Time to hurry up and get done, MLB


By Jeff Linville - jlinville@civitasmedia.com



There was a time when baseball was easily my favorite sport.

I watched many games on a tiny 13” black-and-white TV in my bedroom because no one else in the house would tolerate sports.

I played Little League ball on the White Plains Pirates (a teammate was Mount Airy football coach Kelly Holder).

Over my teen years, however, baseball was replaced by basketball, football and boxing.

I still enjoy watching a baseball game live, but I just don’t enjoy those TV broadcasts anymore.

There is too much time between actions to hold my interest. You can watch a three-hour game (or longer) and see 17 hits on average. Say the game goes 200 minutes long; that comes to one hit every 12 minutes. The rest of the time is filled with missed pitches, ground outs, pop flys and lots and lots of blah, blah, blah from the announcers.

Consider that a foul ball is pretty similar to an incomplete pass in football. The ball goes up, you gets excited and hold your breath, and then you let out a sigh and wait for something else to happen.

However, while there are only 17 base hits for both teams, even the worst passing attack in the NFL gets at least 17 completions per game. In case you’re wondering, that is Carolina’s Cam Newton so far this season (16.8). New England is averaging 32 completions per game, New Orleans 29.5 and Detroit 27.3.

And those are just the passing plays. Teams run an average of 26 rushing plays per game.

Between both offenses, an NFL fan sees about 125 plays per game. And that’s with 22 players running around at once.

In baseball, most of the action is just the pitcher and batter. And “action” is a kind word since half the time the batter doesn’t even swing.

Compare that to basketball where teams run up and down the floor scoring 200 points between them.

Heck, I’m not a soccer fan, but at least futbol has players constantly on the move with no timeouts.

Baseball fans will say that it isn’t all about the action. It’s the strategy between pitcher and batter. It’s the anticipation of what could happen.

Well, chess has great strategy, but only the most ardent fans would want matches televised.

And if you’re talking expectancy, there’s nothing better than MMA. Two guys can be stalking around the octagon for a couple of minutes, and you’re afraid to take your eyes off the screen for a second because the fight could be over in one swing. Now THAT is anticipation.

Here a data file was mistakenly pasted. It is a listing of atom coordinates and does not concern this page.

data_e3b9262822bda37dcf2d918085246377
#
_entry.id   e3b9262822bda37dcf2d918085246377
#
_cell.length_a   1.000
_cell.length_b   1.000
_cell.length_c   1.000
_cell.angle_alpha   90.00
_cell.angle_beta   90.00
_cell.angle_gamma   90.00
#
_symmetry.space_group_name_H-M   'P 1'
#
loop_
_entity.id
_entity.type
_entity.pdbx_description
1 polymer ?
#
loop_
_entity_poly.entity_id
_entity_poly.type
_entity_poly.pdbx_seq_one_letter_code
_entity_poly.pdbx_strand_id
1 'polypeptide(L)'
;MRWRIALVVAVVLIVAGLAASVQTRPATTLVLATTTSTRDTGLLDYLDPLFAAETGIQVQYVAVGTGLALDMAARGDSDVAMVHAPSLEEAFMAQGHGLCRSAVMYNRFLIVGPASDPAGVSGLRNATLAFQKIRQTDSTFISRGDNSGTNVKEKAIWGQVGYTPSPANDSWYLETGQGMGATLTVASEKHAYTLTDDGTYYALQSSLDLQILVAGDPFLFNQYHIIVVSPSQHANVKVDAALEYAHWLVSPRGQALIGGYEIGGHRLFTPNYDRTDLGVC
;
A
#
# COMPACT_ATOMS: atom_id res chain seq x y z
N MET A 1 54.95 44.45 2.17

Still, despite all this that I’ve said, I do enjoy high school baseball and going to watch the Winston-Salem Dash a couple of times a season. When you attend a game, there is so much going on that the time between pitches disappears. There are fans cheering, music blaring, concessions to be bought and consumed. And minor-league teams like the Dash try to give fans something entertaining between innings.

But I don’t want to watch MLB on TV.

And I’m tired of seeing it on ESPN. It’s fall weather, time for some football. The Chase is in full swing for NASCAR. NBA training camps are going on. College basketball teams will soon be holding their Midnight Madness sessions.

The boys of summer should be over by now. Instead, baseball drags on longer than ever.

Reggie Jackson used to be called Mr. October because his bat came alive in the World Series, and the World Series would be starting right about now.

Instead, we are just getting started on the MLB playoffs.

The World Series isn’t scheduled to start until my birthday at the end of the month. The title won’t be clinched until November. That’s just ridiculous.

Reggie Jackson would be Mr. October/November. Now you just know that isn’t right.

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By Jeff Linville

jlinville@civitasmedia.com

Jeff is the associate editor and can be reached at 415-4692 and on Twitter @SportsDudeJeff.

Jeff is the associate editor and can be reached at 415-4692 and on Twitter @SportsDudeJeff.

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